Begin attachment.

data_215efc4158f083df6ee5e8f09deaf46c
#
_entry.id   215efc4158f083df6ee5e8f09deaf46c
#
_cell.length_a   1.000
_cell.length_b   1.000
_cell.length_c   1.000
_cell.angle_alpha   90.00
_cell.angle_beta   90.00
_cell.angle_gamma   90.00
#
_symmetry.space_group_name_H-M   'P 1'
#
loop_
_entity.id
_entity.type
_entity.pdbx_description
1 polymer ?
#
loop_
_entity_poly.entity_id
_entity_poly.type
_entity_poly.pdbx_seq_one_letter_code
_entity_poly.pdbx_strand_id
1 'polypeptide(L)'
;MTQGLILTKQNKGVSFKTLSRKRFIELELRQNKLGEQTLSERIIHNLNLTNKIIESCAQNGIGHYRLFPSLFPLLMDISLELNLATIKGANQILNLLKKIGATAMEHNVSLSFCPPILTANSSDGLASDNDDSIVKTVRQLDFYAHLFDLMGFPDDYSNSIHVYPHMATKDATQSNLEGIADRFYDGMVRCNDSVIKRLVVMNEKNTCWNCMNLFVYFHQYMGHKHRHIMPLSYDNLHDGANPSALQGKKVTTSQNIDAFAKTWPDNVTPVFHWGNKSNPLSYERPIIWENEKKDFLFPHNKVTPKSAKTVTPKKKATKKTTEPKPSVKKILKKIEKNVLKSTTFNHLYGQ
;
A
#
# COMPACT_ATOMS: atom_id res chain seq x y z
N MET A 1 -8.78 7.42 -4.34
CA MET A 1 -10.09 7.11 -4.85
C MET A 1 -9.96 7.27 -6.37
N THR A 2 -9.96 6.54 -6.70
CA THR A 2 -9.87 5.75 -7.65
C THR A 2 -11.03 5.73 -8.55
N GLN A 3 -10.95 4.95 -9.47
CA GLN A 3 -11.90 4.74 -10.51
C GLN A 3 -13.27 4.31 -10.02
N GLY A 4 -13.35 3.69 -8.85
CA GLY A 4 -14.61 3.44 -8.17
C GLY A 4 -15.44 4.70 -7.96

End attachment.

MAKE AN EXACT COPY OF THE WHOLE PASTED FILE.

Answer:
data_215efc4158f083df6ee5e8f09deaf46c
#
_entry.id   215efc4158f083df6ee5e8f09deaf46c
#
_cell.length_a   1.000
_cell.length_b   1.000
_cell.length_c   1.000
_cell.angle_alpha   90.00
_cell.angle_beta   90.00
_cell.angle_gamma   90.00
#
_symmetry.space_group_name_H-M   'P 1'
#
loop_
_entity.id
_entity.type
_entity.pdbx_description
1 polymer ?
#
loop_
_entity_poly.entity_id
_entity_poly.type
_entity_poly.pdbx_seq_one_letter_code
_entity_poly.pdbx_strand_id
1 'polypeptide(L)'
;MTQGLILTKQNKGVSFKTLSRKRFIELELRQNKLGEQTLSERIIHNLNLTNKIIESCAQNGIGHYRLFPSLFPLLMDISLELNLATIKGANQILNLLKKIGATAMEHNVSLSFCPPILTANSSDGLASDNDDSIVKTVRQLDFYAHLFDLMGFPDDYSNSIHVYPHMATKDATQSNLEGIADRFYDGMVRCNDSVIKRLVVMNEKNTCWNCMNLFVYFHQYMGHKHRHIMPLSYDNLHDGANPSALQGKKVTTSQNIDAFAKTWPDNVTPVFHWGNKSNPLSYERPIIWENEKKDFLFPHNKVTPKSAKTVTPKKKATKKTTEPKPSVKKILKKIEKNVLKSTTFNHLYGQ
;
A
#
# COMPACT_ATOMS: atom_id res chain seq x y z
N MET A 1 -8.78 7.42 -4.34
CA MET A 1 -10.09 7.11 -4.85
C MET A 1 -9.96 7.27 -6.37
N THR A 2 -9.96 6.54 -6.70
CA THR A 2 -9.87 5.75 -7.65
C THR A 2 -11.03 5.73 -8.55
N GLN A 3 -10.95 4.95 -9.47
CA GLN A 3 -11.90 4.74 -10.51
C GLN A 3 -13.27 4.31 -10.02
N GLY A 4 -13.35 3.69 -8.85
CA GLY A 4 -14.61 3.44 -8.17
C GLY A 4 -15.44 4.70 -7.96